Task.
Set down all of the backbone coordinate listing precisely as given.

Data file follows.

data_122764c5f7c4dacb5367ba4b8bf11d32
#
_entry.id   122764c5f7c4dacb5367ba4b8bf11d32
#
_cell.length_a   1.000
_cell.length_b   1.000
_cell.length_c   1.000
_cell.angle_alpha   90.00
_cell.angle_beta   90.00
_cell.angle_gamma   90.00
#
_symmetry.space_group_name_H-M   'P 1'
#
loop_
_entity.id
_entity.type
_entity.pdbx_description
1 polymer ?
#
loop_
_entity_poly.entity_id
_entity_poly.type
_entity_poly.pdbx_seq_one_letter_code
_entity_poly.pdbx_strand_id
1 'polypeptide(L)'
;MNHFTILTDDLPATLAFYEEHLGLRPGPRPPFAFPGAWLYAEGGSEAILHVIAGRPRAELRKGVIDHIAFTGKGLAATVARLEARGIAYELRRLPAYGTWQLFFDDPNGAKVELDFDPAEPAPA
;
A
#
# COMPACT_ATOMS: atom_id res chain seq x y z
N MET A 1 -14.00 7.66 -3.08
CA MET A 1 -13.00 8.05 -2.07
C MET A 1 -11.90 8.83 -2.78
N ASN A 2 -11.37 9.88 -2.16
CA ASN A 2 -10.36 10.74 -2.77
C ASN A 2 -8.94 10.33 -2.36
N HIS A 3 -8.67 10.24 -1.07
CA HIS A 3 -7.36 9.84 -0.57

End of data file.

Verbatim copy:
data_122764c5f7c4dacb5367ba4b8bf11d32
#
_entry.id   122764c5f7c4dacb5367ba4b8bf11d32
#
_cell.length_a   1.000
_cell.length_b   1.000
_cell.length_c   1.000
_cell.angle_alpha   90.00
_cell.angle_beta   90.00
_cell.angle_gamma   90.00
#
_symmetry.space_group_name_H-M   'P 1'
#
loop_
_entity.id
_entity.type
_entity.pdbx_description
1 polymer ?
#
loop_
_entity_poly.entity_id
_entity_poly.type
_entity_poly.pdbx_seq_one_letter_code
_entity_poly.pdbx_strand_id
1 'polypeptide(L)'
;MNHFTILTDDLPATLAFYEEHLGLRPGPRPPFAFPGAWLYAEGGSEAILHVIAGRPRAELRKGVIDHIAFTGKGLAATVARLEARGIAYELRRLPAYGTWQLFFDDPNGAKVELDFDPAEPAPA
;
A
#
# COMPACT_ATOMS: atom_id res chain seq x y z
N MET A 1 -14.00 7.66 -3.08
CA MET A 1 -13.00 8.05 -2.07
C MET A 1 -11.90 8.83 -2.78
N ASN A 2 -11.37 9.88 -2.16
CA ASN A 2 -10.36 10.74 -2.77
C ASN A 2 -8.94 10.33 -2.36
N HIS A 3 -8.67 10.24 -1.07
CA HIS A 3 -7.36 9.84 -0.57